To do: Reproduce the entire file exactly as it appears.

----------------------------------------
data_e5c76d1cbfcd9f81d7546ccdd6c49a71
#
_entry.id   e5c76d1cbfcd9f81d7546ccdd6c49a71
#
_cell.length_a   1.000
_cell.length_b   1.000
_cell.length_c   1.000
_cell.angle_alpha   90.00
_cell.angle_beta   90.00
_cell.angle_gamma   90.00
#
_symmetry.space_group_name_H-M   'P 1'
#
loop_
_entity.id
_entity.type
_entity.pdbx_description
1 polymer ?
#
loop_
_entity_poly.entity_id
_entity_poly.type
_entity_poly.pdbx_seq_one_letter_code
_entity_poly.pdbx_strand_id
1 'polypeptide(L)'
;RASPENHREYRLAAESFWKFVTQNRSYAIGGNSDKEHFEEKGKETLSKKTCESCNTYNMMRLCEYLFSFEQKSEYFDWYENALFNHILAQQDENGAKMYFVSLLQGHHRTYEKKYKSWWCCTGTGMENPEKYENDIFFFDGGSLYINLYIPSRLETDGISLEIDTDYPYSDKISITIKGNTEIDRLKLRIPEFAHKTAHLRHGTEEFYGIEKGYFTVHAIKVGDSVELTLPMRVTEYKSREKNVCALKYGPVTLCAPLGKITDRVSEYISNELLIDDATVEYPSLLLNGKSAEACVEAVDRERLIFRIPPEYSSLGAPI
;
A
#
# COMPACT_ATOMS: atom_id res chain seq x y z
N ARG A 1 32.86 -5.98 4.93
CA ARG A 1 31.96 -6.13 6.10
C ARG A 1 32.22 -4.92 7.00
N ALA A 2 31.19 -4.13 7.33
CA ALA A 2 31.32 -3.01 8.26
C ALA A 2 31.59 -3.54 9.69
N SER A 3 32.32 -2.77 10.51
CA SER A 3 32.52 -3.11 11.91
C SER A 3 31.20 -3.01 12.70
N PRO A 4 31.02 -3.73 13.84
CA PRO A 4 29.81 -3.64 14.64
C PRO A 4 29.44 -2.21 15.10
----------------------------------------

data_e5c76d1cbfcd9f81d7546ccdd6c49a71
#
_entry.id   e5c76d1cbfcd9f81d7546ccdd6c49a71
#
_cell.length_a   1.000
_cell.length_b   1.000
_cell.length_c   1.000
_cell.angle_alpha   90.00
_cell.angle_beta   90.00
_cell.angle_gamma   90.00
#
_symmetry.space_group_name_H-M   'P 1'
#
loop_
_entity.id
_entity.type
_entity.pdbx_description
1 polymer ?
#
loop_
_entity_poly.entity_id
_entity_poly.type
_entity_poly.pdbx_seq_one_letter_code
_entity_poly.pdbx_strand_id
1 'polypeptide(L)'
;RASPENHREYRLAAESFWKFVTQNRSYAIGGNSDKEHFEEKGKETLSKKTCESCNTYNMMRLCEYLFSFEQKSEYFDWYENALFNHILAQQDENGAKMYFVSLLQGHHRTYEKKYKSWWCCTGTGMENPEKYENDIFFFDGGSLYINLYIPSRLETDGISLEIDTDYPYSDKISITIKGNTEIDRLKLRIPEFAHKTAHLRHGTEEFYGIEKGYFTVHAIKVGDSVELTLPMRVTEYKSREKNVCALKYGPVTLCAPLGKITDRVSEYISNELLIDDATVEYPSLLLNGKSAEACVEAVDRERLIFRIPPEYSSLGAPI
;
A
#
# COMPACT_ATOMS: atom_id res chain seq x y z
N ARG A 1 32.86 -5.98 4.93
CA ARG A 1 31.96 -6.13 6.10
C ARG A 1 32.22 -4.92 7.00
N ALA A 2 31.19 -4.13 7.33
CA ALA A 2 31.32 -3.01 8.26
C ALA A 2 31.59 -3.54 9.69
N SER A 3 32.32 -2.77 10.51
CA SER A 3 32.52 -3.11 11.91
C SER A 3 31.20 -3.01 12.70
N PRO A 4 31.02 -3.73 13.84
CA PRO A 4 29.81 -3.64 14.64
C PRO A 4 29.44 -2.21 15.10